Warwickshire beat Yorkshire by 102 runs
An outstanding century from Ian Bell took Warwickshire to the brink of the top division of the totesport League.
Bell's innings of 137, the highest by a Warwickshire batsman in the 36-year history of this competition, was the central performance as the Bears went four points clear of Derbyshire with just the single game to play.
Bearing in mind Warwickshire's far superior net runrate, even a loss against Durham on Sunday would probably not deny them.
With Jonathan Trott (94 not out), Bell added 216 in 33 overs of mayhem. It was Warwickshire's highest stand in all one-day cricket, surpassing the 214 put on by Dominic Ostler and Neil Smith at Hove in 1996, and led the side to a total just one short of their record in this competition, set against Lancashire last year.
After 25 overs Warwickshire were progressing rather too sedately at 114 for two as Bell and Trott bedded in. But the next 20 overs realised 195 as Warwickshire's finest young batsmen took centre stage. One day, they may well perform similar feats for England.
Bell, cautious at first, was later murderous. His final 99 runs required just 46 deliveries as he took full toll of a very short boundary on the Pershore Road side, some insipid bowling and a fielding performance Laurel and Hardy would have considered slapstick.
Much has been made of Bell's struggles against Australia this summer, but the Yorkshire attack bears little relation. Their 19-year-old leg-spinner, Mark Lawson, is no Shane Warne, while the Aussie's McGrath is some distance more demanding than the Yorkshire version.
Bell displayed lighting fast hands, brilliantly quick feet and the eye of an eagle as he destroyed the Yorkshire attack.
Lawson was taken for 22 in four balls, three driven sixes and a four, but Bell (105 balls, seven sixes and 11 fours) punished all the bowlers. Relishing the relative freedom to express himself, hewas unafraid to hit the ball in the air, but also placed it brilliantly, particularly through point and extra cover. It was an innings of the highest class.
For this was not the innings of a man chancing his arm; this was calculated butchery. Many of the shots were straight from the text book, cleanly struck and perfectly executed. But Bell also demonstrated an ability to think on his feet, producing a couple of perfect reverse sweeps and other improvised flourishes.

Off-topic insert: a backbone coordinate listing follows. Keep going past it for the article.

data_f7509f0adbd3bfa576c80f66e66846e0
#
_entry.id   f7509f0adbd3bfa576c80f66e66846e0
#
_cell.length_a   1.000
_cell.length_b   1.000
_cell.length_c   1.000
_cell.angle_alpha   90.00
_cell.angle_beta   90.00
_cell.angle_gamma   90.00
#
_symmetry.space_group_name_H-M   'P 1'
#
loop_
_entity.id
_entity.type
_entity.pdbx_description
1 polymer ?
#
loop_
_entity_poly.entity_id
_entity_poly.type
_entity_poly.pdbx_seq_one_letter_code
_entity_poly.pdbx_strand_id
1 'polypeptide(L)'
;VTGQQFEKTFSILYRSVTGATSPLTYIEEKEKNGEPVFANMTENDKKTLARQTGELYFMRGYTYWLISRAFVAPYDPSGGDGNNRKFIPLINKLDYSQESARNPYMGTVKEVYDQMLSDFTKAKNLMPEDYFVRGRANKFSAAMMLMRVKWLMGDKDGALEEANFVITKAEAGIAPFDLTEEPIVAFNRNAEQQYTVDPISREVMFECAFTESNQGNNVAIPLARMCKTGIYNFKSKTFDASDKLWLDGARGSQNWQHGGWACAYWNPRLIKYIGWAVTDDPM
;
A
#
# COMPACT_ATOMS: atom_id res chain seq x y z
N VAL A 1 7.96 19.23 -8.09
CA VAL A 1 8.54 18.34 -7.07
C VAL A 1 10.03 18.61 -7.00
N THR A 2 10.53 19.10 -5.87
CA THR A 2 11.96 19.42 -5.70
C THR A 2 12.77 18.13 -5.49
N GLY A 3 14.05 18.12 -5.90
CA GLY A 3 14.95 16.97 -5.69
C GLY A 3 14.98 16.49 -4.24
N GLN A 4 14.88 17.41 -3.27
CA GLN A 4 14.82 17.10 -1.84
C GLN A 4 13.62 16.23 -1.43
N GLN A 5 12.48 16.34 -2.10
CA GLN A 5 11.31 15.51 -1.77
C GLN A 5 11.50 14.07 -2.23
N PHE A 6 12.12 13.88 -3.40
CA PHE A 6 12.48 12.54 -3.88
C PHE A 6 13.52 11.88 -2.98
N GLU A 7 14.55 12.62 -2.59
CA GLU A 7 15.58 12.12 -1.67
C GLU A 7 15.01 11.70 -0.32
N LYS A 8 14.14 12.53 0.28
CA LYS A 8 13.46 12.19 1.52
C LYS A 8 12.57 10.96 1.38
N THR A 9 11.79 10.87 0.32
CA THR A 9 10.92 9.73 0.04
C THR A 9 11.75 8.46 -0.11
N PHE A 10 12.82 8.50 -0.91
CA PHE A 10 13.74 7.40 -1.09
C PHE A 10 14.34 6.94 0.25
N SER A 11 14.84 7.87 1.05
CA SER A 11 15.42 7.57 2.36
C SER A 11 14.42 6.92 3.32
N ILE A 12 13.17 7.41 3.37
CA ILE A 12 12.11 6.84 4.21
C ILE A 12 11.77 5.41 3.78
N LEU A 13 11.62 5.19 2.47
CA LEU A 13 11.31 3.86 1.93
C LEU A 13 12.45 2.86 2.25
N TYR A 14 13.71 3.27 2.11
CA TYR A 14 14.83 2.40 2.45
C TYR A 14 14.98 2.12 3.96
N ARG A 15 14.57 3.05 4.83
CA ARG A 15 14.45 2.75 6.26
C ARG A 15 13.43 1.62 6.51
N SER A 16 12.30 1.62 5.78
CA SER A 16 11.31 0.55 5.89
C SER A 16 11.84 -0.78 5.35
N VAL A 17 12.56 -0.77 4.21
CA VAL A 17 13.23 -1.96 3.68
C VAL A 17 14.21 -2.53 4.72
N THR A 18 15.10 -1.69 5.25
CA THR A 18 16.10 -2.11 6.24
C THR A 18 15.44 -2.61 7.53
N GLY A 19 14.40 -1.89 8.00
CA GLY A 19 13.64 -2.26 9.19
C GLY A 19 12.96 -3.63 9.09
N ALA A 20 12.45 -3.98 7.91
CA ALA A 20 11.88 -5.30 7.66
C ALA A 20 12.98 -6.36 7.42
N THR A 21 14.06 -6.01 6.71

When Michael Lumb, in exasperation, aimed one a yard down the legside, Bell had time to offer an impossible shot by an impossibly gifted young man. It was perhaps the best one-day innings by a Warwickshire player since Brad Hogg's unbeaten 94 against Northants last year.
Trott (121 balls, one six and eight fours) was largely overshadowed, but played admirably. He is finishing the season in commanding form and has now passed 50 in his last four totesport League innings.
Twice he has gone on to register a century and he easily leads the Division Two batting averages. He passed 500 runs in the competition this season and has developed into his side's most reliable middle-order batsman. He will win many, many games for this team.
Yorkshire, it has to be said, were desperately poor. Trott should have been run out on 32 when Bell called him for a sharp single to point, but Richard Pyrah's throw was hopelessly wide.
Bell, too, should have been caught on 115 when he lofted a catch to extra cover only to see two fielders leave it to each other and watch the ball fall safely to the ground. Other than that, the only time he was seriously inconvenienced was when a fearsome straight drive from Trott almost decapitated him on its way to the boundary.
Trott ran out of steam in the second half of his innings, understandably exhausted by his recent exertions. But he kept rotating the strike and ensured that he saw the job through. For this was not a perfect one-day pitch. It was true, but slow, and Warwickshire's total was far in excess of reasonable.
Bell finally departed, a ball fired into his legs beating his advance down the pitch. By then, however, the dye was cast. Jim Troughton sparkled in a delightfully effective cameo (13 balls, three sixes, two fours), creating an almost impregnable total and helping take 97 off the final ten overs.
Dougie Brown, bowling a full length and finding enough swing to beat cross-batted strokes made early inroads, though Matt Wood and Anthony McGrath briefly threatened to make a contest of it with a stand of 95 in 18 overs.
Wood was particularly impressive, pulling and cutting with panache, and benefiting from a reprieve from Tony Frost, low and to his right, off Adam Shantry when he had scored just 32.
That was tough luck for Shantry, who bowled impressively and deserved a wicket. If he can remain fit, Shantry could he can be a decent performer for Warwickshire.
Alex Loudon made the breakthrough. This was a masterful performance from England's newest recruit. He turned the ball both ways, confusing all the batsmen, and won deserved reward when his enticing flight brought catches to the long-off fence.
Neil Carter, extracting life out of a pitch that other bowlers found dead, also bowled very well. He produced excellent pace and hostility to soften up the Yorkshire middleorder while his pace defeated Wood's ugly heave.
Promotion isn't certain, but on this form Warwickshire will fancy their chances of victory on Sunday to make sure.